The European Union is giving the nations of Poland, Hungary and the Czech Republic a 24-hour deadline to take in refugees under the E.U. migrant sharing plan or else risk being referred to the European Court of Justice and face fines. E.U. Migration Commissioner Dimitris Avramopoulos has said that the central European nations have ignored the E.U., telling them to take their share of the Muslim migrants pouring into Europe.
The E.U. agreed to take in 160,000 migrants, distributed across nations in proportion to each nation’s size and wealth. Polish Deputy Foreign Minister Konrad Szymanski said the move by the E.U. serves to only worsen existing European divisions on the issue of migrants. “From the political point of view, this action … unnecessarily heats up political tensions of which there are already too many in the European Union.”
He further added that Poland was prepared to legally defend itself, “If necessary, Poland is ready to defend its legal arguments in court.”
In April, Poland’s Law and Justice Party (PiS) initiated the construction of camps made of converted shipping containers, reversing the course of the previous government, which agreed to a share of 7,000 asylum seekers.
“When it comes to reducing the chances of Poland being hit by [Islamist] terror attacks, the only proven method is to not allow in Muslim migrants,” said Ryszard Czarnecki of Poland’s center-right Law and Justice party.
Speaking on the subject of Islamic migration and attacks in the U.K., Czarnecki criticized British tolerance of Islamist Muslim leaders who are not deported once identified. “With regards to Britain,” he said, “we have already told them on several occasions they need to deport not tolerate radical migrants.”
“If a radical Muslim cleric in a mosque calls on his brothers in the faith … to fight the infidels, well, I think that there are grounds to expel such an imam,” Czarnecki said.
The importing of migrants in the fashion of Western European nations is extremely unpopular in Poland, with a recent poll showing 74 percent of Poles do not favor bringing in migrants from Africa or the Middle East.
Poland stands out in Europe as one of the few remaining nations with a thriving Catholic life. The home of Pope St. John Paul II, St. Faustina and St. Maximilian Kolbe, Poland is still 87 percent Catholic, according to the CIA World Factbook. Not surprisingly, the country’s bishops made an act of recognition of Christ as King of Poland, Church Militant reported last November.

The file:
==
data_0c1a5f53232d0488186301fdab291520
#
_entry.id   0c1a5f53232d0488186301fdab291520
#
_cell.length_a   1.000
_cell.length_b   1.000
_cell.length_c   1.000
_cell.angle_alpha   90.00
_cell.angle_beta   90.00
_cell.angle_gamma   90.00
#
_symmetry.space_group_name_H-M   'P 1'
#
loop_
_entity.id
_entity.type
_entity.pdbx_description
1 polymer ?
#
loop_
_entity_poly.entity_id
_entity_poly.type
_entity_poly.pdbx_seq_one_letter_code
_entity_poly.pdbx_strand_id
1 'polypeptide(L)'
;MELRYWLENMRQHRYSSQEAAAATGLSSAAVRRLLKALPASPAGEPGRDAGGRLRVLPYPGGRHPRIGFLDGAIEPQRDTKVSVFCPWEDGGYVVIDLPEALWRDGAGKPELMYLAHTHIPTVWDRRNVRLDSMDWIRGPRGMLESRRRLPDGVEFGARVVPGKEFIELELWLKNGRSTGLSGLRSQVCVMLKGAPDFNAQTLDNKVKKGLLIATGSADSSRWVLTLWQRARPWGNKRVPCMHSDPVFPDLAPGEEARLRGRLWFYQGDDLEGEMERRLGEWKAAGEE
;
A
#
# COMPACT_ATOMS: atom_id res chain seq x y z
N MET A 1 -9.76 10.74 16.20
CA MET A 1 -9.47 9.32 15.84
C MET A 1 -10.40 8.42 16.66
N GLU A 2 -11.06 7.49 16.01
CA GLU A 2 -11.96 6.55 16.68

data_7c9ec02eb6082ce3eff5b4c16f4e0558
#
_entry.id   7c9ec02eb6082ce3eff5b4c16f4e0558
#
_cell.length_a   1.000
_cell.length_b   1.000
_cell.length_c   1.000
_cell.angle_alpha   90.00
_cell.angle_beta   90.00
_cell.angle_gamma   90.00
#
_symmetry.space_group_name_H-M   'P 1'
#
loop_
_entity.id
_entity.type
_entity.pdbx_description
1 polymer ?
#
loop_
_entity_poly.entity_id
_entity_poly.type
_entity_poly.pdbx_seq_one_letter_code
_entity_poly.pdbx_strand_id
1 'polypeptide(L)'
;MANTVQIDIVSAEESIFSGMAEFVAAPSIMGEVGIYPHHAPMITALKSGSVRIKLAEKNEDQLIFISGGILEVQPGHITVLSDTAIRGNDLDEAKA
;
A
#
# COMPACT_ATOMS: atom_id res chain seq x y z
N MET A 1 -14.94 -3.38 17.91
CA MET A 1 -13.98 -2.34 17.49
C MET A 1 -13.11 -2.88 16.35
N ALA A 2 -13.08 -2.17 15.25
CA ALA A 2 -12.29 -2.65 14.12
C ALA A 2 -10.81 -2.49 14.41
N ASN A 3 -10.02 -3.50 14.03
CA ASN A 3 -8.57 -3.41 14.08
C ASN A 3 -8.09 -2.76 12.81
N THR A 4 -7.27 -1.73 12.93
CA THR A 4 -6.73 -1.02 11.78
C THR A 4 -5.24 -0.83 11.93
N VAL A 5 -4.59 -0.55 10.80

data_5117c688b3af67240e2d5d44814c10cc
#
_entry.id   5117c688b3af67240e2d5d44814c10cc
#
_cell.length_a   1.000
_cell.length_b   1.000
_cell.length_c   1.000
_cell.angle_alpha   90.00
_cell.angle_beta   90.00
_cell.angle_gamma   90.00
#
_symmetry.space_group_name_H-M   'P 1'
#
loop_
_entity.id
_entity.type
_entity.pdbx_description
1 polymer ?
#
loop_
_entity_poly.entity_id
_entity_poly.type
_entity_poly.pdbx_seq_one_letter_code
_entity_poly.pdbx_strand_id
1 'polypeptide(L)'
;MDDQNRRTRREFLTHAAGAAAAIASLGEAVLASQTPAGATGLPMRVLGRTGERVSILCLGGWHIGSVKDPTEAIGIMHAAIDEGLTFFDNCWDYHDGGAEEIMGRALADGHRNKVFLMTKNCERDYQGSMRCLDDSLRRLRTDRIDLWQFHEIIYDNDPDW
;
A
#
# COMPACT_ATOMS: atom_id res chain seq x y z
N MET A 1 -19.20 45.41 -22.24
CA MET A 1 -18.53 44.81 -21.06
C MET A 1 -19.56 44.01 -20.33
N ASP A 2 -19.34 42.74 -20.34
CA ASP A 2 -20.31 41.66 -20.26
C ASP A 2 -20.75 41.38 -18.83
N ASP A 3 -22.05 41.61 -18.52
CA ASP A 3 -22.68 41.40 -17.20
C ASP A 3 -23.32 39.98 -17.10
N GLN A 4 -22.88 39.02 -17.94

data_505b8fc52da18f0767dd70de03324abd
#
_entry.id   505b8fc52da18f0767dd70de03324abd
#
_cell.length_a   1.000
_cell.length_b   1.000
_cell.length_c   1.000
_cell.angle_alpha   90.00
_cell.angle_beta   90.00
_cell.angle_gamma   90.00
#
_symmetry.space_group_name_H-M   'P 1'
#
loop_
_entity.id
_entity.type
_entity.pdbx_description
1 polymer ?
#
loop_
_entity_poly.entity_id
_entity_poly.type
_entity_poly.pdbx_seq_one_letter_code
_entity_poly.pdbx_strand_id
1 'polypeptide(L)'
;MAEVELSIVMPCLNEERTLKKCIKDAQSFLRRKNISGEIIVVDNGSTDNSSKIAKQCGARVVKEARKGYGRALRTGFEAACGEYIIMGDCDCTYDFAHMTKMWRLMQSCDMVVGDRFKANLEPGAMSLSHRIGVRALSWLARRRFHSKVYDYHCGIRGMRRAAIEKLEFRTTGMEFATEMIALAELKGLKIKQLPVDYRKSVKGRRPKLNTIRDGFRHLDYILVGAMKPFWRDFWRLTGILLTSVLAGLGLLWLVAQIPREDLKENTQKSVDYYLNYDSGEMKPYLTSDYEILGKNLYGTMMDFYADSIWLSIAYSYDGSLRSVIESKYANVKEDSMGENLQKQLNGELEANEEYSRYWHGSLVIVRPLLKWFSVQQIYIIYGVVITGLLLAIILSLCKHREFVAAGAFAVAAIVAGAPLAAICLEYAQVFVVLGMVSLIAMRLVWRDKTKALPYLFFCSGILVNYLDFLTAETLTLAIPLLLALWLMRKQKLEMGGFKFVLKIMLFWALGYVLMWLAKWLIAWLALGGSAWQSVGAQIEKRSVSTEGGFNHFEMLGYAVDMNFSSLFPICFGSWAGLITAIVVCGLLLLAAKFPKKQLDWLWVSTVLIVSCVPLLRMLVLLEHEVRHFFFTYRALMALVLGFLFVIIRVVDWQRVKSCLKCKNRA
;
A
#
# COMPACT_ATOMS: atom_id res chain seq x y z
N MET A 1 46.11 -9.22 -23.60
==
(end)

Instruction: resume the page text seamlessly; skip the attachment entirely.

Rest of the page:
The act of recognition read in part,
We profess in face of God and Earth, that we need your rule. We profess, that you and only you have holy rights to us that never expired. Therefore, with humility we bend our heads to you, the Lord of the Universe, and we recognize your rule over Poland and our whole nation, that lives in the motherland and away in the wide world. Hereby, Poland in the 1,050th anniversary of its baptism, solemnly recognizes the rule of Jesus Christ.
Church Militant reported that the Polish bishops, in fidelity to the teaching of the Church and of Our Blessed Lord, a priest representing the Bishops’ Conference affirmed that the Pope’s Apostolic Exhortation Amoris Laetitia does not change Church teaching “in the case of Holy Communion for people who live in non-sacramental relations.”
Most recently, Polish bishops on Tuesday, in the presence of Polish President Andrzej Duda and Prime Minister Beata Szydło, consecrated Poland to the Immaculate Heart of Mary. The Act of Consecration contains references to true marriage and false tolerance. It reads in part, “Mother of the Holy Family of Nazareth, guardian of Polish families … we want to do everything necessary to defend the dignity of women and support spouses’ faithful perseverance in the holy sacramental relationship. We commit ourselves to defend marriage established by God and not to give a hearing to whispers of the evil spirit, encouraging us to abuse the freedom to pursue and misunderstood tolerance.”